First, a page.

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NASA continues international cooperation efforts despite domestic uncertainty

Bolden

WASHINGTON — NASA Administrator Charles Bolden said other nations are still interested in cooperating with the United States in spaceflight despite concerns about what changes the next administration might make to the agency’s programs.

Bolden, speaking at a May 23 breakfast held by the Mitchell Institute for Aerospace Studies here, said the concerns he’s heard from other nations are typical for any change in administrations, and not specific to the current presidential campaign.

“It is a transition time. It doesn’t make any difference what was going on here, anytime there’s a transition from administrations, people are wondering what’s going to happen,” he said. “Everybody’s concerned about what would happen, as everybody always is during a transition.”

Neither of the likely major party presidential nominees, Democrat Hillary Clinton and Republican Donald Trump, have offered many details about what changes they would make to NASA’s programs and plans if elected. Bolden has previously indicated he plans to step down as NASA administrator by next January.

Bolden did suggest that, regardless who wins, some programs are likely to survive. He noted he recently called the Space Launch System a “protected” program. “What I meant was that SLS enjoys the support of the administration and the Congress,” he said. “Unless something dramatic happens, a lot of the Congress will still be there” after the election.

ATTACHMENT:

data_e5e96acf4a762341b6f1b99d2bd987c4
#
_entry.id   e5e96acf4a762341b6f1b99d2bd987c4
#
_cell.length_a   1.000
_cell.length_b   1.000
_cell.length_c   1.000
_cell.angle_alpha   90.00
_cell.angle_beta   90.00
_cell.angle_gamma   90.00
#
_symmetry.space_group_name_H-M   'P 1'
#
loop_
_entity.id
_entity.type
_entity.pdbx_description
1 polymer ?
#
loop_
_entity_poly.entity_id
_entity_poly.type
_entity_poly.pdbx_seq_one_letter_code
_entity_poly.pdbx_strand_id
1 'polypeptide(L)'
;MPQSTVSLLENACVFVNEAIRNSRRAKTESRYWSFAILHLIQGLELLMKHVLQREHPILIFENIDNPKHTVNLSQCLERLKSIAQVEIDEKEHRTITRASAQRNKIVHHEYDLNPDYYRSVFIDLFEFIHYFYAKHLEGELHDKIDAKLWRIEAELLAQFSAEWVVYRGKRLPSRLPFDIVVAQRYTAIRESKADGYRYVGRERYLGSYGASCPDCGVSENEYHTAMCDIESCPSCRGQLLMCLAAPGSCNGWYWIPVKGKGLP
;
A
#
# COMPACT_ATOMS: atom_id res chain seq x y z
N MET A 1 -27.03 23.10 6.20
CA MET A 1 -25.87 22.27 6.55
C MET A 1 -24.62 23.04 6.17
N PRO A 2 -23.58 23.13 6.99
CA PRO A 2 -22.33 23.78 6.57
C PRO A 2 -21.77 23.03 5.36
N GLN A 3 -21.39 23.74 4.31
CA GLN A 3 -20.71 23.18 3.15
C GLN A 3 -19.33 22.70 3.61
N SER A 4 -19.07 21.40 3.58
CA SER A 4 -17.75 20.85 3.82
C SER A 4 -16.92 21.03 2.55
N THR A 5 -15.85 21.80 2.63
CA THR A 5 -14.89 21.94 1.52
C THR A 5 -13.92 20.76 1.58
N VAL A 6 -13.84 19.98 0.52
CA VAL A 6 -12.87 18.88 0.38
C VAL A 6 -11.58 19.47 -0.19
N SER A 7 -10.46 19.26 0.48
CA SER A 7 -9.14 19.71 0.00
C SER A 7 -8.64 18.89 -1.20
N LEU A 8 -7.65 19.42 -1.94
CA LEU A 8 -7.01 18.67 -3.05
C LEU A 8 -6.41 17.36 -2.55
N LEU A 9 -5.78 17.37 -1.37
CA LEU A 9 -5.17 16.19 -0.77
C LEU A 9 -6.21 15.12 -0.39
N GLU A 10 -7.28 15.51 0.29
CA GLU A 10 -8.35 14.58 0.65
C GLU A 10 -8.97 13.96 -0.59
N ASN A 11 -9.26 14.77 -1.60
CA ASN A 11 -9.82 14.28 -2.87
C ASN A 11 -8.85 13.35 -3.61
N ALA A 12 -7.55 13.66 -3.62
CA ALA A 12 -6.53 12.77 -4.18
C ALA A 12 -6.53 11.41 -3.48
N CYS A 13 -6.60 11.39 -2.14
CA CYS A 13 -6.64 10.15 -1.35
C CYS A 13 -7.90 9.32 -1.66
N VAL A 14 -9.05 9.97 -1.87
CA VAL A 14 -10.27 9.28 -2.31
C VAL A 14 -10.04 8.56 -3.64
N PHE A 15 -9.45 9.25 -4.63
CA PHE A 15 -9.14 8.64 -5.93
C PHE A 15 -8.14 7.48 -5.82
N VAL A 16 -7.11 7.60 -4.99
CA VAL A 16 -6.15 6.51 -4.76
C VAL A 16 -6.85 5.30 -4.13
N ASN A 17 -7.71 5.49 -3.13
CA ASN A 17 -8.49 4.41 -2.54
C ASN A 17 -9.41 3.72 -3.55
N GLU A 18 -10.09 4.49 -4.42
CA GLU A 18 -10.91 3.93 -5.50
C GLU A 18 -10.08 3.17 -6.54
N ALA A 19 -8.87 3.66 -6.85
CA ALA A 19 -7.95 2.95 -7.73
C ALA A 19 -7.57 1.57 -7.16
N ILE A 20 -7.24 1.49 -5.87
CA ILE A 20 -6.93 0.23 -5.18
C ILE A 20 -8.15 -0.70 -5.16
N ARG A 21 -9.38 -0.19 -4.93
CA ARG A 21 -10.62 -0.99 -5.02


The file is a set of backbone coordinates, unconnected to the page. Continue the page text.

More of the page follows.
Despite that uncertainty about the future, Bolden said he’s continuing to meet with other nations about potential international cooperation, which he said was driven by their desire to work with NASA. “I’m not going around because we’re trying to push our way into anybody’s house,” he said. “We’re going because people are asking us to come.”

Bolden said he has a busy international travel schedule this summer, driven by existing and potential partnerships. He will be traveling next week to Israel, Jordan and the United Arab Emirates (UAE) for meetings. The UAE visit, he said, will include signing an agreement whereby NASA will provide support for UAE’s first Mars orbiter mission, scheduled for launch in 2020.

Bolden said he also plans to meet with European Space Agency officials in Paris to convince them to support an extension of the International Space Station to at least 2024. ESA is the only ISS partner yet to endorse the extension, although Bolden said after his speech he wasn’t aware of any significant opposition to an extension by major ESA member states.

A later trip, Bolden said, includes a visit to the Farnborough Air Show in England in July, as well as a stop in Niger to sign a deal to set up a ground station there for NASA’s SERVIR Earth observation program.

In late summer, Bolden said he plans to visit Japan and China. The visit in China will be an opportunity to sign an agreement with Chinese officials regarding aeronautics and air traffic management cooperation. That agreement, he said, is still be being finalized, including interagency reviews in the U.S. “I never know whether I’m going to sign something until I sit down with pen in hand,” he said.

Bolden said he was unsure if he would be able to meet with leaders of China’s human spaceflight program on that trip. “It depends on whether or not there’s a meeting in the offing and whether or not we get no objections from the appropriations committees,” he said, a reference to a requirement in recent appropriations acts that NASA notify Congress of any planned bilateral cooperation between NASA and its Chinese counterparts.

He added that he remains optimistic that, eventually, the U.S. and China will cooperate more closely in space. “It’s not going to happen during my tenure as NASA administrator,” he said, “but I think we will evolve to something reasonable.”

SpaceNews.com

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NASA continues international cooperation efforts despite domestic uncertainty

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